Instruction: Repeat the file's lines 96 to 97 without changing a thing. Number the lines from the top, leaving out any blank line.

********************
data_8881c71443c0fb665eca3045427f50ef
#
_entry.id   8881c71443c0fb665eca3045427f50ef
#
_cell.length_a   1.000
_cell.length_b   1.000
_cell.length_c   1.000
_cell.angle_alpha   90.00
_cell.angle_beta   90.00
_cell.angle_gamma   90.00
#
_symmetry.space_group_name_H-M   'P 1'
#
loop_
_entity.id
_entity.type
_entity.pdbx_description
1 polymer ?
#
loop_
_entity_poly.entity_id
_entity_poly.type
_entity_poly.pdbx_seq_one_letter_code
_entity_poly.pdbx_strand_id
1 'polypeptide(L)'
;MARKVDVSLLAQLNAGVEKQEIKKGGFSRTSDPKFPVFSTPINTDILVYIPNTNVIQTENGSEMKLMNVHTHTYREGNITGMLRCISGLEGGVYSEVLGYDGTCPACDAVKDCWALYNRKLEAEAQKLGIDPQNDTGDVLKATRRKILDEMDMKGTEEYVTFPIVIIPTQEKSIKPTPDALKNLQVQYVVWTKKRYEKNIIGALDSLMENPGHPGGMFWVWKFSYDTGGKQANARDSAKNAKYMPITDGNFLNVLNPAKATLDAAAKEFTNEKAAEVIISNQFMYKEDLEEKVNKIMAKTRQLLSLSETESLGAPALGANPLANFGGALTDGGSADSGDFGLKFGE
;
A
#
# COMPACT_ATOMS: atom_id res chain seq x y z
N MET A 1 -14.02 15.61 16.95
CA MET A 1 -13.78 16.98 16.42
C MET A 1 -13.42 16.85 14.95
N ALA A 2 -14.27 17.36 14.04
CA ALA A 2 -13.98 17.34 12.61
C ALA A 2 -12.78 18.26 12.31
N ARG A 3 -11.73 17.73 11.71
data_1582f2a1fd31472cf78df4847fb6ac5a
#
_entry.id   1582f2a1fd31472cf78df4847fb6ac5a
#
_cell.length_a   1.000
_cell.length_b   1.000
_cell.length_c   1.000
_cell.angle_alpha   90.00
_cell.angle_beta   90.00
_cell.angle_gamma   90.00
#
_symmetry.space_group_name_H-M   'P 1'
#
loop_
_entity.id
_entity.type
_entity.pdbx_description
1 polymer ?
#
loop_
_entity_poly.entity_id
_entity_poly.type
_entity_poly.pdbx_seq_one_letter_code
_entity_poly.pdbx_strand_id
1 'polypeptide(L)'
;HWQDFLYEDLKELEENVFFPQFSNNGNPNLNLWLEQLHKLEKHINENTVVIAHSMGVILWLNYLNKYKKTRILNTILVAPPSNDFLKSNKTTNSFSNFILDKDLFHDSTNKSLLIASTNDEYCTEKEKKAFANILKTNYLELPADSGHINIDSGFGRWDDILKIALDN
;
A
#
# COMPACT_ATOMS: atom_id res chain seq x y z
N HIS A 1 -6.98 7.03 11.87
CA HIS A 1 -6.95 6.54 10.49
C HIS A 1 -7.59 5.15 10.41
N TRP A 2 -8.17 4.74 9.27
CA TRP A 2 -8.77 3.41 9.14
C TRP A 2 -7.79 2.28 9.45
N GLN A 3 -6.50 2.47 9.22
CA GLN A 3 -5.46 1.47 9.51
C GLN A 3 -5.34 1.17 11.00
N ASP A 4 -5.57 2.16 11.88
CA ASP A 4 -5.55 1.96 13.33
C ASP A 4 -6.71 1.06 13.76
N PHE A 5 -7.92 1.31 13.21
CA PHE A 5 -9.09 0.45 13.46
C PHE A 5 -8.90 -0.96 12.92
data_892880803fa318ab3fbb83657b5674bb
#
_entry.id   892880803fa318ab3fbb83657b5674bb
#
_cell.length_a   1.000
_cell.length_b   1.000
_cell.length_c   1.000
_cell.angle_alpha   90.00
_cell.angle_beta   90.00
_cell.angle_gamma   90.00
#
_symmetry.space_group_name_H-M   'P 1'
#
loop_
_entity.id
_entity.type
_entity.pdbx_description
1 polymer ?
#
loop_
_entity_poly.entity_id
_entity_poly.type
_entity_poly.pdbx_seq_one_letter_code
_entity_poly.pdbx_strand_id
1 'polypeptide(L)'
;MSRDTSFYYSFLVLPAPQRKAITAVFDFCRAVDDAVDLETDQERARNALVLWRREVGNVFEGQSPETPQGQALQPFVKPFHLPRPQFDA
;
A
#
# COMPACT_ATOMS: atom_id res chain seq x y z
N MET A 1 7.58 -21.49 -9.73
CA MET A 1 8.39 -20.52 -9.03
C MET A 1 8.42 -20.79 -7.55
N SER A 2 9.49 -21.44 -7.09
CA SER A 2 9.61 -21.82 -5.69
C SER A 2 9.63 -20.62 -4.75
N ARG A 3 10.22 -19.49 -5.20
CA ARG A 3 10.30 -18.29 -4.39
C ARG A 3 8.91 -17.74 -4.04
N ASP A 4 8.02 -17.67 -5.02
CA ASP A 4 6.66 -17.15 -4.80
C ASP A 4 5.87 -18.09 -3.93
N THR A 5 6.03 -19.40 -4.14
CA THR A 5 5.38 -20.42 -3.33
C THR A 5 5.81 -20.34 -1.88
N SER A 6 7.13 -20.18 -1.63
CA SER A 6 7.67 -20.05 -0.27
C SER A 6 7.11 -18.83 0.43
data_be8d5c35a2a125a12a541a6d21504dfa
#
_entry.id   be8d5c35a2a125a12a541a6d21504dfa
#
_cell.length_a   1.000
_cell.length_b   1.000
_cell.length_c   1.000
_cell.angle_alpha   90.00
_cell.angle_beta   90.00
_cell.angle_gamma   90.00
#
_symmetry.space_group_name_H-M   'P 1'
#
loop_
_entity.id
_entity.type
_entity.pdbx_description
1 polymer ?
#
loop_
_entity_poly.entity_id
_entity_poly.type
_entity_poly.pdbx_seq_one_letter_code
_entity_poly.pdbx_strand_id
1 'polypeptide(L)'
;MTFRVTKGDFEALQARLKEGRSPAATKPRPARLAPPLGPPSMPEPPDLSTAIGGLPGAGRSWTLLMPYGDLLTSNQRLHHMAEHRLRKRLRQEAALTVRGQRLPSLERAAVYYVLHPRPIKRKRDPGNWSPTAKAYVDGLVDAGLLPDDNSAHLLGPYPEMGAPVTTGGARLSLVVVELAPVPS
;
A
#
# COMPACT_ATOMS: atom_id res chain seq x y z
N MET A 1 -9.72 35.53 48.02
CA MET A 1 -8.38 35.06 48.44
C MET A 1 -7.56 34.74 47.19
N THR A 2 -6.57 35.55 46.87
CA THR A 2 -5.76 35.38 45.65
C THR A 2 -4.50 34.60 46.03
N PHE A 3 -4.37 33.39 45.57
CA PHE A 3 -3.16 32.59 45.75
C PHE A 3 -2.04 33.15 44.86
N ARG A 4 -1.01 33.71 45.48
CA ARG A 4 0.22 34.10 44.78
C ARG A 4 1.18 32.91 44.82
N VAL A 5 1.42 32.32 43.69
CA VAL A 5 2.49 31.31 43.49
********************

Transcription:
loop_
_entity.id